Let us treat Women as our equals, (says [the 'blubblering dotard' xD Cato]) and they will immediately want to become our mistresses. 'Tis Cato says it, and therefore there needs no proof. Besides, to oblige men to prove all they advance by reason, wou'd be imposing silence upon them; a grievance to which they are perhaps full as unequal as they pretend we are. But granting Cato to be infallible in his assertions, what then? Have not Women as much right to be mistresses, as the Men have to be masters? No, says Cato. But why? Because they have not. Such convincing arguments must make us fond of hearing him farther. If we make the Women our equals, they will demand that to-morrow as a tribute, which they receive to-day as a grace. But where is the grace in granting us a share in what we have an equal right to? Have not the Women an equal claim to power and dignity with the Men?
Then Cato is forced at last to own that the subjection we are kept under by that arrogant sex, is the effect of violence and imposition? This he does to compliment his own sex, with attributing all our merit to them. A sorry compliment (...) Is not this calling all his own sex fools? For surely nothing can be a greater proof of folly in the Men than to use violence and imposition, and to take perpetual pains to support both, only to make us act with affectation (...) So that either all the Men are downright changelings, by Cato's own confession, or this mighty oracle himself is a driveler, and to be heeded by none but such.
I shou'd not myself have thought [Cato] worth so much notice as I have here taken of him; but that the Men are weak enough in general, to suffer their sense to be led away captive, by such half-thinking retailers of sentences. Among whom, This in particular, was he worth the pains, might be easily proved to have been often grossly in the wrong in other matters as well as in the present case; and therefore, when he happens to be in the right, the merit of it is more to be imputed to blind chance than to his wisdom: Since the greatest fools, when active, may blunder into the right sometimes: And great talkers among many absurdities, must here and there drop a good saying, when they least design it. Of this stamp, are the generality of evidence brought against us. Men avers'd to the labour of thinking; who found reason a drudgery (...); who have gain'd all their reputation by a pretty gimness of expressions, which wou'd no more bear examination than their heads, their hearts, or their faces; and who (to mimic this sage) wou'd rather see common-sense in confusion, than a word misplaced in one of their sentences. Yet these are sages among the Men, and their sentences are so many divine oracles; whereas perhaps, had we lived in their own times, to have heard the many more foolish things they said than sensible ones, we shou'd have found them as oafish as the dupes who revere them. And tho' perhaps we might have been more surprized to hear such dotards talk sometimes rationally, than we now are, to read their sayings; we shou'd have had reason still to think them more fit to extort our admiration than deserve it. Care has been taken to hand down to us the best of their sentences, many of which nevertheless are weak enough: But had the same care been taken to register all their absurdities, how great a share of their present applause wou'd they have lost!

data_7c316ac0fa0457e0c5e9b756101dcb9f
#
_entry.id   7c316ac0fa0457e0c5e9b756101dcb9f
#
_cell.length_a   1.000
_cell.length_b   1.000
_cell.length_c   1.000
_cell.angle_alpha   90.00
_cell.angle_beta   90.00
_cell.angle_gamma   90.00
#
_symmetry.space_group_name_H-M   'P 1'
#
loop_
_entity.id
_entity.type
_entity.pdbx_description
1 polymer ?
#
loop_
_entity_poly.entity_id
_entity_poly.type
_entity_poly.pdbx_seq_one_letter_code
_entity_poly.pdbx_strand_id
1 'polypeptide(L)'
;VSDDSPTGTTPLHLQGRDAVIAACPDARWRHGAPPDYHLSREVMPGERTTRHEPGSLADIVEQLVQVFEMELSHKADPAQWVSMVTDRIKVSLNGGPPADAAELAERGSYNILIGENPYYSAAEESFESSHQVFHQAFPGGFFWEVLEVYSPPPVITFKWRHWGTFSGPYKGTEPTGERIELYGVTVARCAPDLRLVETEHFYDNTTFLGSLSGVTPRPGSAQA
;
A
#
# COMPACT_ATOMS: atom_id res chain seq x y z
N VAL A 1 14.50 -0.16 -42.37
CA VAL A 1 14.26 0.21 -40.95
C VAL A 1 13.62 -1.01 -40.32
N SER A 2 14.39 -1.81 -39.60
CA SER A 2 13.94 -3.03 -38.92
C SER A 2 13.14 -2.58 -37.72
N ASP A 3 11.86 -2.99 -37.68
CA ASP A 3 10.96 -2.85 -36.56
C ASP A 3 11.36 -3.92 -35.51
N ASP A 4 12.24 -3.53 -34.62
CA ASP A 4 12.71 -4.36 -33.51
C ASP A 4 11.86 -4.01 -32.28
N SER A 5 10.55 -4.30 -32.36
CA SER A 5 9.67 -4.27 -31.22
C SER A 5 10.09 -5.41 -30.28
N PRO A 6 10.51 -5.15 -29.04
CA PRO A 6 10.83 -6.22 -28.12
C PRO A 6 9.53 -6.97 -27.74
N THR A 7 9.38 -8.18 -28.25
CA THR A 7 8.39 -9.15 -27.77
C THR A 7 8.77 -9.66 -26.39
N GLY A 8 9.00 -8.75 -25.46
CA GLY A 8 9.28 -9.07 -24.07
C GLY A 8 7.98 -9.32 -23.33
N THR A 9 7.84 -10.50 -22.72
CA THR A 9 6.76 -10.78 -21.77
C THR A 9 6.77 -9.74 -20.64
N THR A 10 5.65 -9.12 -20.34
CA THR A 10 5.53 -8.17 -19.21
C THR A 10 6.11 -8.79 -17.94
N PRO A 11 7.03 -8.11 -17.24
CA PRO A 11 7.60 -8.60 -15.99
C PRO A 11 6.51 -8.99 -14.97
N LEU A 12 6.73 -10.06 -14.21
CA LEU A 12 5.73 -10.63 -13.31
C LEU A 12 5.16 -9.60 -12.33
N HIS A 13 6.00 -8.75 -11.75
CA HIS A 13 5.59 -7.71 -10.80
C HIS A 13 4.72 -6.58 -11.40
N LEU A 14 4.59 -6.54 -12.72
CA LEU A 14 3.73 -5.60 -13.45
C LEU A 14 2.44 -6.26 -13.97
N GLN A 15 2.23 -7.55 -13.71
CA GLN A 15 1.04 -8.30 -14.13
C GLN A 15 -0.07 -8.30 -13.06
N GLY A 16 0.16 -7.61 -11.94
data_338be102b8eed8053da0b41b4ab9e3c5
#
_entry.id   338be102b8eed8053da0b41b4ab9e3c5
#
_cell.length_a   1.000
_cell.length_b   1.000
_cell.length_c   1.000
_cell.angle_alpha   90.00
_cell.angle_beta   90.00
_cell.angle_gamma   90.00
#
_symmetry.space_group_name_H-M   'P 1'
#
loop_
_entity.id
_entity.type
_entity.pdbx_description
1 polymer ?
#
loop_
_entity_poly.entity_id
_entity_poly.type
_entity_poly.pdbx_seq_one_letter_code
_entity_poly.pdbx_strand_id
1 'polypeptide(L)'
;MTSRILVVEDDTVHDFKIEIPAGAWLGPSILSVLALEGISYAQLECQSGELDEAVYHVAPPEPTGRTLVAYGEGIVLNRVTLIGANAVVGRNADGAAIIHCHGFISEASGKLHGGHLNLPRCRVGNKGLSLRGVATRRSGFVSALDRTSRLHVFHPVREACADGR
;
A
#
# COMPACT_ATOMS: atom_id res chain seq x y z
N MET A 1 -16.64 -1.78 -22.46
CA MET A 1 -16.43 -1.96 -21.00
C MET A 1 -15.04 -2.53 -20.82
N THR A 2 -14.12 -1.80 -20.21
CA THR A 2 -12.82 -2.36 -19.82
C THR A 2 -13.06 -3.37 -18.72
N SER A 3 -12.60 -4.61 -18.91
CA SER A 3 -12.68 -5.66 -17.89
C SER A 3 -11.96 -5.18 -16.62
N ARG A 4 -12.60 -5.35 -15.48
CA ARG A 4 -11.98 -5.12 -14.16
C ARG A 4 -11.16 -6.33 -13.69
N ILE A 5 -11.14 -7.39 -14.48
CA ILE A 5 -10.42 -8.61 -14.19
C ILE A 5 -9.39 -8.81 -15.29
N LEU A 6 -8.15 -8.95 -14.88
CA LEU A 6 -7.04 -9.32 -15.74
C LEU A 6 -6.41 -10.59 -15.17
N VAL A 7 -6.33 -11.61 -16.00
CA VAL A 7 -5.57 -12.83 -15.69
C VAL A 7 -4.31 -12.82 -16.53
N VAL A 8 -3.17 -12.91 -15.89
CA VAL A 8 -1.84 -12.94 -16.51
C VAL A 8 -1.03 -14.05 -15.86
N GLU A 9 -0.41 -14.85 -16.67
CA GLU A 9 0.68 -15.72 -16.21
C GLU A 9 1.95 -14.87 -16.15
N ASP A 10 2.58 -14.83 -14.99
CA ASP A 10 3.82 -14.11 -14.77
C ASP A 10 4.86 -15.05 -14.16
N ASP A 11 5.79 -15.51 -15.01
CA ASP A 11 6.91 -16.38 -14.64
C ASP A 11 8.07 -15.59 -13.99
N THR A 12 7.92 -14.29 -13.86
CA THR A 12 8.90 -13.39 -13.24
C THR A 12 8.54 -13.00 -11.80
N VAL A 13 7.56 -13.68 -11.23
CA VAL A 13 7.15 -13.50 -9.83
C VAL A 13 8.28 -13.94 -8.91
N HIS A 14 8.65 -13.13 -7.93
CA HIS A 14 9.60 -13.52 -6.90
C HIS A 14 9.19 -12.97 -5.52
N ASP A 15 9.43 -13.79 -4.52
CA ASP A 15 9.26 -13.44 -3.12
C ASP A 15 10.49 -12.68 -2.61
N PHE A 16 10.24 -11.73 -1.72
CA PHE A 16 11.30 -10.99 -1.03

If from immemorable time, the Men had been so little envious, and so very impartial, as to do justice to our talents, by admitting us to our right of sharing with them in public action; they wou'd have been as accustomed to see us filling public offices, as we are to see them disgrace them; (...) A Schurman, with a thesis in her hand, displaying nature in it's most innocent useful lights, wou'd have been as familiar a sight, as a Physician in his chariot (...): And an Amazon, with a helmet on her head, animating her embattled troops, wou'd have been no more a matter of surprize than a milliner behind a counter with a thimble on her finger (...). Not reason then, but error and ignorance cased in custom, makes these superficial creatures think it an unnatural sight.
IT is enough for the Men to find a thing establish'd to make them believe it well grounded. In all countries we are seen in subjection and absolute dependence on the Men, without being admitted to the advantages of sciences, or the opportunity of exerting our capacity in a public station. Hence the Men, according to their usual talent of arguing from seemings, conclude that we ought to be so. (...)But why do the Men persuade themselves that we are less fit for public employments than they are? Can they give any better reason than custom and prejudice form'd in them by external appearances (...)? (...) For if Women are but consider'd as rational creatures, abstracted from the disadvantages imposed upon them by the unjust usurpation and tyranny of the Men, they will be found, to the full, as capable as the Men, of filling these offices.